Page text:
Five Kingdoms Classification

The system of assembling organisms into groups or sets on the basis of likenesses and variances is called classification. It simplifies the study of wide variety of organisms in a very systematic manner. R.H. Whittaker proposed the five kingdoms of classification in 1969. This classification was based upon certain characters like mode of nutrition, thallus organization, cell structure, phylogenetic relationships and reproduction.  This form of classification includes five kingdoms Monera, Protista, Fungi, Plantae and Animalia.



The bacteria are categorized underneath the Kingdom Monera. Bacteria occur everywhere and they are microscopic in nature. They possess cell wall and are prokaryotic. The cell wall is formed of amino acids and polysaccharides. Bacteria can be heterotrophic and autotrophic. The heterotrophic bacteria can be parasitic or saprophytic.The autotrophic bacteria can be chemosynthetic or photosynthetic.

Bacteria can be classified into four types based on their shape:

Coccus (pl.: cocci)- These bacteria’s are spherical in shape.

Bacillus (pl.: bacilli) – These bacteria’s are Rod-shaped,

Vibrium (pl.: vibrio) – These bacteria’s are Comma-shaped bacteria

Spirillum (pl.: spirilla)- These bacteria’s are Spiral shaped bacteria

Monera has since been divided into Archaebacteria and Eubacteria.


They are unicellular and eukaryotes. Some of them have cilia or flagella for mobility. Sexual reproduction is by a process of cell fusion and zygote formation. Kingdom Protista is categorized into subsequent groups:

Chrysophytes: The golden algae (desmids) and diatoms are fall under  this group. They are found in marine and freshwater habitats.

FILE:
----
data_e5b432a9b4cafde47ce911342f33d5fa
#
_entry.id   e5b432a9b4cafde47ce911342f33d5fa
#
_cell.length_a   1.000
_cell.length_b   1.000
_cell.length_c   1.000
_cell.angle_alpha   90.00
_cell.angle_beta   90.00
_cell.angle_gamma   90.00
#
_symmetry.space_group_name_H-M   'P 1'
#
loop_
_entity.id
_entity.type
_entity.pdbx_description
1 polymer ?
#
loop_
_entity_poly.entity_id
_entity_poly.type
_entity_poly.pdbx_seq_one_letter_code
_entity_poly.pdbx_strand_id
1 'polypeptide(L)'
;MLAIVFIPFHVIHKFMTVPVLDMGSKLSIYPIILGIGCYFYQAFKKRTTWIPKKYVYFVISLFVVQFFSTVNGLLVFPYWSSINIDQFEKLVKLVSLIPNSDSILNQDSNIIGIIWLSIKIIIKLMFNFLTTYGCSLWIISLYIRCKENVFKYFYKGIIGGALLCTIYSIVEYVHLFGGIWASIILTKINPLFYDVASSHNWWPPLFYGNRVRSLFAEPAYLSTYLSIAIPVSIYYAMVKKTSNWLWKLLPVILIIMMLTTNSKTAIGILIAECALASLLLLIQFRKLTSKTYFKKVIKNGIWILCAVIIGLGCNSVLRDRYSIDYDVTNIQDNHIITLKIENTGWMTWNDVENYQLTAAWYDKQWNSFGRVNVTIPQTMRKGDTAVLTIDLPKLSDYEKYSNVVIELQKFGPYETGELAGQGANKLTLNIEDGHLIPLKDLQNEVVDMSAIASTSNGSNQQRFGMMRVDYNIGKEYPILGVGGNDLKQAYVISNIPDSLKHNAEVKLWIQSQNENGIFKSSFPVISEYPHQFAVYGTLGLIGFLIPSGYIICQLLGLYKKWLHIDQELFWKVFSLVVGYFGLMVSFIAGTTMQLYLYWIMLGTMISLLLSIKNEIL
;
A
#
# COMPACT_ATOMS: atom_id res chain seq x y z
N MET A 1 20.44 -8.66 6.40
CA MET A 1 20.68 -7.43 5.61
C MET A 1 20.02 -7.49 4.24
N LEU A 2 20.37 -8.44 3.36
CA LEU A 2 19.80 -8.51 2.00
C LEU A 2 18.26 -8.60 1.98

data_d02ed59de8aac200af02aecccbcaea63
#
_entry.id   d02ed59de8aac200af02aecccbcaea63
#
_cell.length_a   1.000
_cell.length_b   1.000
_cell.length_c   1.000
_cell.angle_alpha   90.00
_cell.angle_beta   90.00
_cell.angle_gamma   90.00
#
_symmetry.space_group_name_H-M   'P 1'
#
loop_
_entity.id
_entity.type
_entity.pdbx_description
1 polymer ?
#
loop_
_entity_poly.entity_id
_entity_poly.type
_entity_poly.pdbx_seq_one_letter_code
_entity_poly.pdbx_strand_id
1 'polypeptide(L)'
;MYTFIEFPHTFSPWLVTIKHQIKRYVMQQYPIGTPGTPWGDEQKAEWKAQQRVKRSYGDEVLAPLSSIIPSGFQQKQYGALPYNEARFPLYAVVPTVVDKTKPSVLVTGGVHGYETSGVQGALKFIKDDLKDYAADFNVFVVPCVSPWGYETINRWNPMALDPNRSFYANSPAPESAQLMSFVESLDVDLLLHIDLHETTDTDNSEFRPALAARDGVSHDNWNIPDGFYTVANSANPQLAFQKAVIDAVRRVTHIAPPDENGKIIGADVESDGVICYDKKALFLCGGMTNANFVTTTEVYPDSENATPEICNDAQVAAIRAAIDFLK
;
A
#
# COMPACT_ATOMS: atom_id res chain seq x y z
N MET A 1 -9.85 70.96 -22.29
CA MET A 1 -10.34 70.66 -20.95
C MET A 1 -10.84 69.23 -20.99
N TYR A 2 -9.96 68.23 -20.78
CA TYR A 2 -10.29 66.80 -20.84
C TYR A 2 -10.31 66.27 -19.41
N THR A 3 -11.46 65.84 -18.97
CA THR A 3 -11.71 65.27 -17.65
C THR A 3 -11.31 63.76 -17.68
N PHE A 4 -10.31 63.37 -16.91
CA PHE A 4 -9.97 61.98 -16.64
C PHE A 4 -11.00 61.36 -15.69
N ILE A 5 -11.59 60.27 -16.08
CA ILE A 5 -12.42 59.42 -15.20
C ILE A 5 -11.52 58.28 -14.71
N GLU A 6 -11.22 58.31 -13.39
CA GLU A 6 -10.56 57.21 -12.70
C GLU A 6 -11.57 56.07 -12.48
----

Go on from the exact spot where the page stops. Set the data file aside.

Dinoflagellates: They are usually photosynthetic and marine. The colour they appear is dependent on the key pigments in their cells; they appear red, blue, brown,  green or yellow.

Euglenoids: Most of them live in freshwater habitation in motionless water. Cell wall is absent in them and instead there is a protein rich layer; called pellicle.

Slime Moulds: These are saprophytic. They body moves along putrefying leaves and twigs and nourishes itself on organic material. Under favorable surroundings, they form an accumulation called plasmodium.

Protozoans: They are heterotrophs and survive either as parasites or predators.


The fungi are filamentous; excluding yeast (single celled). Their figure comprises of slender, long thread-like constructions; called hyphae. The web of hyphae is called mycelium. Some of the hyphae are unbroken tubes which are jam-packed with multi nucleated cytoplasm. Such hyphae are labelled Coenocytic hyphae. The other type of hyphae has cross-walls or septae. The cell wall of fungi is composed of polysaccharides and chitin.

Most of the fungi are saprophytes and are heterotrophic. Some of the fungi also survive as symbionts. Some are parasites. Some of the symbiont fungi live in association with algae, like lichens. Some of the symbiont fungi live in association with roots of higher plants, as mycorrhiza.


The kingdom is filled with all eukaryotes which have chloroplast. Most of them are autotrophic in nature, but some are heterotrophic as well. The Cell wall mainly comprises of cellulose.

Plants have two distinctive phases in their lifecycle. These phases alternate with each other. The diploid saprophytic and the haploid gametophytic phase. The lengths of the diploid and haploid phases vary among dissimilar groups of plants. Alternation of Generation is what this phenomenon is called.


All multicellular eukaryotes which are heterotrophs and lack cell wall are set aside under this kingdom. The animals are directly or indirectly dependent for food on plants. Their mode of nutrition is holozoic. Holozoic nutrition encompasses ingestion of food and then the use of internal cavity for digestion of food. Many of the animals are adept for locomotion. Sexual reproduction is by copulation of male and female which is followed by embryological development.

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Choose the floral diagram represnting the floral formula given below: